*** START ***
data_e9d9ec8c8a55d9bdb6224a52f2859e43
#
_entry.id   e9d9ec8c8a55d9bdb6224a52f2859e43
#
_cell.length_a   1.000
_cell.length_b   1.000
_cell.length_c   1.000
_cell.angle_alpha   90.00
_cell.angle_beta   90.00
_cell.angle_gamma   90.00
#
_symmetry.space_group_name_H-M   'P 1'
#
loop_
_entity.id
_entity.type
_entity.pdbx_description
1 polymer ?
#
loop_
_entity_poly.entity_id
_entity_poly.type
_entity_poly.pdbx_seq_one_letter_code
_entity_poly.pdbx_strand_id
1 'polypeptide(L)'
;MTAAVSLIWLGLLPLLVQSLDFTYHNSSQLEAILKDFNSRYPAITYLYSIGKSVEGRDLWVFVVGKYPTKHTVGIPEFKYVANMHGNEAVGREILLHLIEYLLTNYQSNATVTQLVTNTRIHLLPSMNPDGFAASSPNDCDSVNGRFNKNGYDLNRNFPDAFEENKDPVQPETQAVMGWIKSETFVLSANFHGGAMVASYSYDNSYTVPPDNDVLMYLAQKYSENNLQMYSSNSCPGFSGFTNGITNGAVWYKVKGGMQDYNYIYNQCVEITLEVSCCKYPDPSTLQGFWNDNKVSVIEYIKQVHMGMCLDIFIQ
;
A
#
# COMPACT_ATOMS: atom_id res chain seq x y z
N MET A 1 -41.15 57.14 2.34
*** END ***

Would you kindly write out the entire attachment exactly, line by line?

data_e9d9ec8c8a55d9bdb6224a52f2859e43
#
_entry.id   e9d9ec8c8a55d9bdb6224a52f2859e43
#
_cell.length_a   1.000
_cell.length_b   1.000
_cell.length_c   1.000
_cell.angle_alpha   90.00
_cell.angle_beta   90.00
_cell.angle_gamma   90.00
#
_symmetry.space_group_name_H-M   'P 1'
#
loop_
_entity.id
_entity.type
_entity.pdbx_description
1 polymer ?
#
loop_
_entity_poly.entity_id
_entity_poly.type
_entity_poly.pdbx_seq_one_letter_code
_entity_poly.pdbx_strand_id
1 'polypeptide(L)'
;MTAAVSLIWLGLLPLLVQSLDFTYHNSSQLEAILKDFNSRYPAITYLYSIGKSVEGRDLWVFVVGKYPTKHTVGIPEFKYVANMHGNEAVGREILLHLIEYLLTNYQSNATVTQLVTNTRIHLLPSMNPDGFAASSPNDCDSVNGRFNKNGYDLNRNFPDAFEENKDPVQPETQAVMGWIKSETFVLSANFHGGAMVASYSYDNSYTVPPDNDVLMYLAQKYSENNLQMYSSNSCPGFSGFTNGITNGAVWYKVKGGMQDYNYIYNQCVEITLEVSCCKYPDPSTLQGFWNDNKVSVIEYIKQVHMGMCLDIFIQ
;
A
#
# COMPACT_ATOMS: atom_id res chain seq x y z
N MET A 1 -41.15 57.14 2.34